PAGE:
Not Thirsty (Issue 752)

In which we are reminded that, even if we provide water, horses won’t drink if they’re not already thirsty or if we can’t convince them that drinking now would be a really good idea.

“We are looking for a consultant to do some product and value training for us.”

“Sure, happy to talk about that. Thank you for considering us. What’s happening?”

Horse drinking out of a water trough

“Our clients buy their products and services from us and several other companies. We want them to consolidate – to buy more or all of their products from us.”

“Sounds great! … Why will they do that?”, I asked.

“Our products are much better than our competitors’ products.”

“Well done!” I said.

“Yes,” he said, smiling. “We’ve worked very hard on them. So we want to hire someone to make sure that our team members are able to convey the value and benefits of our products to these purchase-splitting clients so that they will see there is much more value here and bring more of their business to us.”

“Great, I said, “thank you, I understand, and sorry if I’m repeating: Why will your clients want to do that – to change purchase patterns they’ve established based on who knows what – social relationships, daily routines, unarticulated perceptions of you or your competitors, concerns about spending all of their money in one place? Why will they change those decisions and bring all of their business to you?”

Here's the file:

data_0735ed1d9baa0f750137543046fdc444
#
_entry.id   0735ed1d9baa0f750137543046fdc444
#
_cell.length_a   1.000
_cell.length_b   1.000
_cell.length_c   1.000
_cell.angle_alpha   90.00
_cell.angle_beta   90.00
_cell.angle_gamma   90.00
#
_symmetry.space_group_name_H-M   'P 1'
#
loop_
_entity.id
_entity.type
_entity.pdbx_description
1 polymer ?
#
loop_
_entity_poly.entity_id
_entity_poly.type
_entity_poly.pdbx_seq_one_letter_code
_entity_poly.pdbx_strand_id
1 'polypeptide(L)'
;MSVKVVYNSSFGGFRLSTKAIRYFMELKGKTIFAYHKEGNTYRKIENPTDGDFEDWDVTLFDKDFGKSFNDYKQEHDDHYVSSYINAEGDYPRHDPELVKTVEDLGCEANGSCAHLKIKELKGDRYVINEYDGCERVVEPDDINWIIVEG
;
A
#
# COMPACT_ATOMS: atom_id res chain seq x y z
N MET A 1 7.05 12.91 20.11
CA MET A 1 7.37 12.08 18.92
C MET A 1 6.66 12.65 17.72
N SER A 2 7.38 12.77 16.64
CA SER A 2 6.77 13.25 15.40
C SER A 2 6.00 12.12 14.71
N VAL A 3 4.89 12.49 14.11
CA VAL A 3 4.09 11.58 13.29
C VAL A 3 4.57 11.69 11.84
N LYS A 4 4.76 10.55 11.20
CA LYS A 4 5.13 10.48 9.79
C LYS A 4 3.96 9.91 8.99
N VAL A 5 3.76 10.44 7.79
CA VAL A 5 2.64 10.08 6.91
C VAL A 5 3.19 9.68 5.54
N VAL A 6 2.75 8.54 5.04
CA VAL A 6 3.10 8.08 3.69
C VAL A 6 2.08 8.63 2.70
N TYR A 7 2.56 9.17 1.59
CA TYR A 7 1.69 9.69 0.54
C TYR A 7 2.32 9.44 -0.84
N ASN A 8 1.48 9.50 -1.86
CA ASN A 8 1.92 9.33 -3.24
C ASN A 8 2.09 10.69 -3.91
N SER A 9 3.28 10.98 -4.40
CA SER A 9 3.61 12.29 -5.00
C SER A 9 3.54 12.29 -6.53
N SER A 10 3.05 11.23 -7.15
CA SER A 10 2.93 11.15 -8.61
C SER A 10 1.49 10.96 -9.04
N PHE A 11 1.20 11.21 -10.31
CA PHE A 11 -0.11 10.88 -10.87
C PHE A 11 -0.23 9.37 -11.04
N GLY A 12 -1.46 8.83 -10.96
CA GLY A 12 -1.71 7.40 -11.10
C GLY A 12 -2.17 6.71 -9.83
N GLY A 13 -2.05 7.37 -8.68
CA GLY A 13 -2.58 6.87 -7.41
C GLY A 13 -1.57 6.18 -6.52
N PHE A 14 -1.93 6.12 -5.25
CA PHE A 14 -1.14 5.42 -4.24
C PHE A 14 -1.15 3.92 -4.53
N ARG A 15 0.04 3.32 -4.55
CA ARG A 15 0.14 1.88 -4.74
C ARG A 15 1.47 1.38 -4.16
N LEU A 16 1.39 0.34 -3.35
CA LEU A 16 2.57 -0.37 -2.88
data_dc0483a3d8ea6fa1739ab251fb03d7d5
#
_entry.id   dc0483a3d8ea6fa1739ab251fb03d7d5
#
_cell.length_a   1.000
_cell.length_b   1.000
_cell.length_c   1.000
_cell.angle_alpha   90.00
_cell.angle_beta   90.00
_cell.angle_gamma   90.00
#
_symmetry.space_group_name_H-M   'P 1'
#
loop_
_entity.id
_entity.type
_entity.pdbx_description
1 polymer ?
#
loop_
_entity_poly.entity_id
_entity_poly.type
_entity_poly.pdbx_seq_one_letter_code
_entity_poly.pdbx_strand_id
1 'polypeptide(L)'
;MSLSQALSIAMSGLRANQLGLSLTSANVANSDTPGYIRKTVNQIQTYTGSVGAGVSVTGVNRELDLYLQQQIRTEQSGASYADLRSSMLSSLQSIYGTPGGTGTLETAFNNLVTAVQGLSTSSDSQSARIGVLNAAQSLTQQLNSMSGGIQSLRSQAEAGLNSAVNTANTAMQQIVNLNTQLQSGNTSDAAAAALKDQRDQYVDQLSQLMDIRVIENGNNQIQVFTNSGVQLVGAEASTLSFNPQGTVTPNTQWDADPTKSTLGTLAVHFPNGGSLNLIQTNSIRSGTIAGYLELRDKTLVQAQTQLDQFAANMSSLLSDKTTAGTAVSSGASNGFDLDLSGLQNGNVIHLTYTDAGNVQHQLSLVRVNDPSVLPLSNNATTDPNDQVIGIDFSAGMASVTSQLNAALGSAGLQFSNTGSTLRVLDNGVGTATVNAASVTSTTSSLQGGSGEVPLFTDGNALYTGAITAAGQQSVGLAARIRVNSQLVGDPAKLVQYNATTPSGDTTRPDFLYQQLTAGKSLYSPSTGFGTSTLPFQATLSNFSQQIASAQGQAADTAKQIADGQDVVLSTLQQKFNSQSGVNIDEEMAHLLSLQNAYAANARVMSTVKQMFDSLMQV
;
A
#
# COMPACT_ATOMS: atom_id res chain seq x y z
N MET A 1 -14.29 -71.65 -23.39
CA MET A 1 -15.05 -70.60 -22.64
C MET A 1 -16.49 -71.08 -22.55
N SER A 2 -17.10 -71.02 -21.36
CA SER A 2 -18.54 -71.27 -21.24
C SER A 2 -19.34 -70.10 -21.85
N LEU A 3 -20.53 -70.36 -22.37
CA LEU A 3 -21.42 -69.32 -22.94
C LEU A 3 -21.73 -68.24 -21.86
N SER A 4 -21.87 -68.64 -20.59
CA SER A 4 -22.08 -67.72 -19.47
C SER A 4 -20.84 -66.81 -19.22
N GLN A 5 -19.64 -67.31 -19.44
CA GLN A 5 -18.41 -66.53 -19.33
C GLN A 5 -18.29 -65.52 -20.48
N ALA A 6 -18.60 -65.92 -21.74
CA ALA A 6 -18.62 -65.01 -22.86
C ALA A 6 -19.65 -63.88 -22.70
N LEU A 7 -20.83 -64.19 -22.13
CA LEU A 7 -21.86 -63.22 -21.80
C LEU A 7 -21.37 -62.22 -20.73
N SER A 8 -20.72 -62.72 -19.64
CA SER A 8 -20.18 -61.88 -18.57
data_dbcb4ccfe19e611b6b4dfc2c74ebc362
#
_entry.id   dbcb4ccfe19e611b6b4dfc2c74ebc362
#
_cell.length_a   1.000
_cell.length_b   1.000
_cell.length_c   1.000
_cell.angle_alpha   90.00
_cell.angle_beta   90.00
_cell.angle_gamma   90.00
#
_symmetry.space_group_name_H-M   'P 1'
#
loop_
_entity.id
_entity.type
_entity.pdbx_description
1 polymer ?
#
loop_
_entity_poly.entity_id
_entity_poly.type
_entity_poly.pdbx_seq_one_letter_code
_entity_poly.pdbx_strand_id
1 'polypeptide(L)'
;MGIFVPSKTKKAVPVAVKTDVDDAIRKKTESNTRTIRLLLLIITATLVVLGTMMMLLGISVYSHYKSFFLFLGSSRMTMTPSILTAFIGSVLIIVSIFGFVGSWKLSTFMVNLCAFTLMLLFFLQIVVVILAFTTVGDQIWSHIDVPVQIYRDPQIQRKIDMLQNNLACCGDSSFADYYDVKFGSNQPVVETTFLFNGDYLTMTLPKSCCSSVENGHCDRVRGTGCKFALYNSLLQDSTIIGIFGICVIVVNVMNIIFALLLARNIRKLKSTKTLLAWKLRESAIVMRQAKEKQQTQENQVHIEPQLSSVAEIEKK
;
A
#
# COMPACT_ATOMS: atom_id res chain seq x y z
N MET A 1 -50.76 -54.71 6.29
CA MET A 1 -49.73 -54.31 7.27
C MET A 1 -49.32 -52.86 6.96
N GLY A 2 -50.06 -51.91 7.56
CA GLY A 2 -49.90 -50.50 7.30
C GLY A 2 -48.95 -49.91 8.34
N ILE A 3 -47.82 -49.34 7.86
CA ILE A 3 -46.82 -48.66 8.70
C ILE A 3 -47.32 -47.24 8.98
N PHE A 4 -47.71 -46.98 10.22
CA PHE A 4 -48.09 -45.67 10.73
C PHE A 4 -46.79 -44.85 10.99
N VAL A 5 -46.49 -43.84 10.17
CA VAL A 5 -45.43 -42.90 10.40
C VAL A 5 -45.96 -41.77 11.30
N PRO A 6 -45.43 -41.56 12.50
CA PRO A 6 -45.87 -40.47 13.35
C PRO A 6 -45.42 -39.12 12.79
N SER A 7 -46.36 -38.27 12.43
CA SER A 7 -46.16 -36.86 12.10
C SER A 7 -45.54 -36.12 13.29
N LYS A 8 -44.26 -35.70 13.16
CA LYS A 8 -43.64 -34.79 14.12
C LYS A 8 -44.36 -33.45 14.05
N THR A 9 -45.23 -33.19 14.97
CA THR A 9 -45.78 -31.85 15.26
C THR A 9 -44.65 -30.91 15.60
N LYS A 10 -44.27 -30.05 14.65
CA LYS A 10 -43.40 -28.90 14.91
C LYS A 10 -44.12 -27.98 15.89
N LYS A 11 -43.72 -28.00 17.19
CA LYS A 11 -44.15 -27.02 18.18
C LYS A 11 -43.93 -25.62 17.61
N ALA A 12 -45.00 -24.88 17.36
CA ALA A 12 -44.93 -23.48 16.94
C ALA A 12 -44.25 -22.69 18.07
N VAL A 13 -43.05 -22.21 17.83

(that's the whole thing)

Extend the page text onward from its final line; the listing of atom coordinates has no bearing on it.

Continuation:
“Because we are a great company, for one thing. We have many convenient locations. We have great values and integrity, our people are terrific, we have a spotless reputation, we take great care of our clients. And, as I mentioned before, our products.”

“You have a very strong offer. [Pause] I’m thinking that I, myself, would bring more of my business to you in a heartbeat if I had decided to change the way I buy now….But, what if I haven’t made that decision yet? What then?”

“Well, I suppose I would have to convince you to change now rather than stay where you are,” he replied.

“Ok, let’s play with that idea. How would you do that?”

“By telling you about all the great value that you will have and the great service and support you will get if you come here as a client. And offering you some financial incentive to buy more from us now, like an introductory offer.”

“In other words, cut your prices to attract more volume?”


“So what are you suggesting?”, he asked with just hints of impatience.

“Well, here’s a possible approach: Since your products are strong and since you’re not really a price discounter, how about we begin working with your team members so they can, first, explore the reasons that your clients have established their current preferences and, second, help your clients see that something important has changed to such an extent that rethinking their preferences would be a good idea. Then… we can position the value of your offer.”

“Well, that’s a nice idea and we prefer product training. We have a long history of doing it this way for a lot of historical reasons.”

Huh! Now, neither he NOR his clients are seeing any reason to change.

I love irony.

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